But it does seem to have acquired a disproportionate amount of baggage – rules and regulations, dos and don’ts, and quite simply, myths.

    I have always been perplexed by the Ashtanga tradition of not practising on “moon days” – these being defined as the full and new moons. The reason given, usually delivered in hushed tones, is that the position of the moon on those days makes injury more likely. Okay, you think, grateful for a few legitimate “days off”.

    But then you get to thinking – how come other yoga traditions don’t follow this rule? When was the last time you heard an Iyengar, Sivananda or Scaravelli teacher explain that class is off next week because of a moon day? There are moon salutations all right, but I haven’t come across the theory of not practising on moon days anywhere except in Ashtanga-world, which is after all only a small part of the broader yoga community. That immediately makes me suspicious.
    So why would the position of the moon affect our energy levels and likelihood of injury? The theory goes that as our bodies are made up of 70% water, then we are likely to be affected by the gravitational pull of the moon, just as occurs with the tides. It seems plausible at first.

    There are many other long-held beliefs concerning the moon and madness, aggression, fertility and menstruation cycles, and even natural disasters. While the occasional study suggests some form of link, the overwhelming result from hundreds of such medical and academic studies is that there is no correlation whatsoever between them and lunar cycles (Ivan Kelly, James Rotton and Roger Culver 1996 in particular examined over 100 studies on lunar effects and concluded that the studies have failed to show a reliable and significant correlation, ie one not likely due to chance, between the full moon, or any other phase of the moon).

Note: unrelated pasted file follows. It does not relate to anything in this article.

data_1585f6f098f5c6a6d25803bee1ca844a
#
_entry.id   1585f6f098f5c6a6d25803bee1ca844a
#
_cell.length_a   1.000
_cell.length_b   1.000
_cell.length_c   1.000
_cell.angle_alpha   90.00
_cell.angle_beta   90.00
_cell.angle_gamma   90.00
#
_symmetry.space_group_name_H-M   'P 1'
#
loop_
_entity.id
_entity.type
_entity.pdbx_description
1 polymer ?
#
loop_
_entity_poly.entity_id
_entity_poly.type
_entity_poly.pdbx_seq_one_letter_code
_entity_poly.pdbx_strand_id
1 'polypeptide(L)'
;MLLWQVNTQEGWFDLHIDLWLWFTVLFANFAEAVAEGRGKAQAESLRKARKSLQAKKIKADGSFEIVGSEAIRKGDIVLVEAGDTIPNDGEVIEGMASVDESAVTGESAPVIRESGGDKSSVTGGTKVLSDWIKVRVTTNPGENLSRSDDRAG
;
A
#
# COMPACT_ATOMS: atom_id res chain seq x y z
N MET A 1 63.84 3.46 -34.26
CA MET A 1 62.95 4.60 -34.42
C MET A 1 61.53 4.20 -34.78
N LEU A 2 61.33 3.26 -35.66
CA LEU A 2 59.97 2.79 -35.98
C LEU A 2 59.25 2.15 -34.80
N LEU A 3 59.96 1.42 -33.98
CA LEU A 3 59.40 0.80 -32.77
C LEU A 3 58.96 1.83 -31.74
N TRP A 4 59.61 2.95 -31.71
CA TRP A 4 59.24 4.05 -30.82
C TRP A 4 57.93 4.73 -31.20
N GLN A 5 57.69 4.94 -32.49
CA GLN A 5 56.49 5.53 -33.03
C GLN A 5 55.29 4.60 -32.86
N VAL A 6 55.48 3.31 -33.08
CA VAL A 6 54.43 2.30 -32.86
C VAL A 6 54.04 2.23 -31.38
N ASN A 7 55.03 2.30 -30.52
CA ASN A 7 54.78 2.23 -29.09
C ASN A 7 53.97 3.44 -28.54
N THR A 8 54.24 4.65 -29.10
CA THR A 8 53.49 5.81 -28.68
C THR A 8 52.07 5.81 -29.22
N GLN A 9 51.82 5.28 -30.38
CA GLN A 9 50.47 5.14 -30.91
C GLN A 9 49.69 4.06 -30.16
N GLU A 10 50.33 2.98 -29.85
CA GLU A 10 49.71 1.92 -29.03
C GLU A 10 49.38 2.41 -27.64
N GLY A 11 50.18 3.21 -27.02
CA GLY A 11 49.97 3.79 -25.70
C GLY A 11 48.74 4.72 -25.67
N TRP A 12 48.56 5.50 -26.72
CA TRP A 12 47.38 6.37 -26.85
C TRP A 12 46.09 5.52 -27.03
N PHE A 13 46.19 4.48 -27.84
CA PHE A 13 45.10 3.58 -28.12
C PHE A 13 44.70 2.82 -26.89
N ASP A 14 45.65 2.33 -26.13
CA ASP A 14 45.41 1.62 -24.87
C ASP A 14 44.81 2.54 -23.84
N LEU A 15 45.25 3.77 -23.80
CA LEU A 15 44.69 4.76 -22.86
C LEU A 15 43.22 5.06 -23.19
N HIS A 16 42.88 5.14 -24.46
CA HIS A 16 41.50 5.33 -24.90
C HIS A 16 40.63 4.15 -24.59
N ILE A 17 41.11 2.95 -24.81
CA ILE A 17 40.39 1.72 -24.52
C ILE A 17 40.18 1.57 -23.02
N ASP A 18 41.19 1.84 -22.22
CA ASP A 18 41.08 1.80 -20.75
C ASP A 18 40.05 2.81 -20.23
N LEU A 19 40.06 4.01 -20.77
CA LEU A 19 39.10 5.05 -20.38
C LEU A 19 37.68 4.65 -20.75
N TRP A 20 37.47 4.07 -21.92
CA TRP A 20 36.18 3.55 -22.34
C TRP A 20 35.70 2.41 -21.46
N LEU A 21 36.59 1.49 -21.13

It is however widely accepted that the moon does indeed play a significant role in tidal patterns. However, this is not the same thing as saying that the moon has an important effect on humans. In fact, astronomer George Abell claims that a mosquito would exert more gravitational pull on your arm than the moon would (Abell 1979).